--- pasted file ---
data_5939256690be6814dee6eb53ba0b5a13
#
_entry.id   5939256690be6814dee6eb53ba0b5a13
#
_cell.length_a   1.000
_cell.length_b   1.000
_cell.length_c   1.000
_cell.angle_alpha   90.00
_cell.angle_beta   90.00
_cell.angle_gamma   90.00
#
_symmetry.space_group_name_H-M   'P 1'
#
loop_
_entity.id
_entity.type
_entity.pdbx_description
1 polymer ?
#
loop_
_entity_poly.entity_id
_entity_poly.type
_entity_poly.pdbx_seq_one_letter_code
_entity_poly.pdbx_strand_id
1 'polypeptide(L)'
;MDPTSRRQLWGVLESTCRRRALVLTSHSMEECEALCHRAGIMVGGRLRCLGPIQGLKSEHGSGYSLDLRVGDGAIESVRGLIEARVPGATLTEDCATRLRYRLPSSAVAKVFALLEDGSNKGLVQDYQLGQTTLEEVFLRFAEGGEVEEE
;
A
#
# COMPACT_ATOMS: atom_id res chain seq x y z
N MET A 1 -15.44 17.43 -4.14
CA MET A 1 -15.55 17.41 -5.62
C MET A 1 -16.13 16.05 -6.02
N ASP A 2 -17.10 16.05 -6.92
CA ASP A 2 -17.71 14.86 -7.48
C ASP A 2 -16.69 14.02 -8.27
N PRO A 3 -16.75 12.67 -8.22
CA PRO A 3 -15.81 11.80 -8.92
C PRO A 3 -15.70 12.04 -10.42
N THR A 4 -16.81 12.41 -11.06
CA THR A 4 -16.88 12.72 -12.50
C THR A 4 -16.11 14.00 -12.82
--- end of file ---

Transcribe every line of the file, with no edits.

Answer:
data_5939256690be6814dee6eb53ba0b5a13
#
_entry.id   5939256690be6814dee6eb53ba0b5a13
#
_cell.length_a   1.000
_cell.length_b   1.000
_cell.length_c   1.000
_cell.angle_alpha   90.00
_cell.angle_beta   90.00
_cell.angle_gamma   90.00
#
_symmetry.space_group_name_H-M   'P 1'
#
loop_
_entity.id
_entity.type
_entity.pdbx_description
1 polymer ?
#
loop_
_entity_poly.entity_id
_entity_poly.type
_entity_poly.pdbx_seq_one_letter_code
_entity_poly.pdbx_strand_id
1 'polypeptide(L)'
;MDPTSRRQLWGVLESTCRRRALVLTSHSMEECEALCHRAGIMVGGRLRCLGPIQGLKSEHGSGYSLDLRVGDGAIESVRGLIEARVPGATLTEDCATRLRYRLPSSAVAKVFALLEDGSNKGLVQDYQLGQTTLEEVFLRFAEGGEVEEE
;
A
#
# COMPACT_ATOMS: atom_id res chain seq x y z
N MET A 1 -15.44 17.43 -4.14
CA MET A 1 -15.55 17.41 -5.62
C MET A 1 -16.13 16.05 -6.02
N ASP A 2 -17.10 16.05 -6.92
CA ASP A 2 -17.71 14.86 -7.48
C ASP A 2 -16.69 14.02 -8.27
N PRO A 3 -16.75 12.67 -8.22
CA PRO A 3 -15.81 11.80 -8.92
C PRO A 3 -15.70 12.04 -10.42
N THR A 4 -16.81 12.41 -11.06
CA THR A 4 -16.88 12.72 -12.50
C THR A 4 -16.11 14.00 -12.82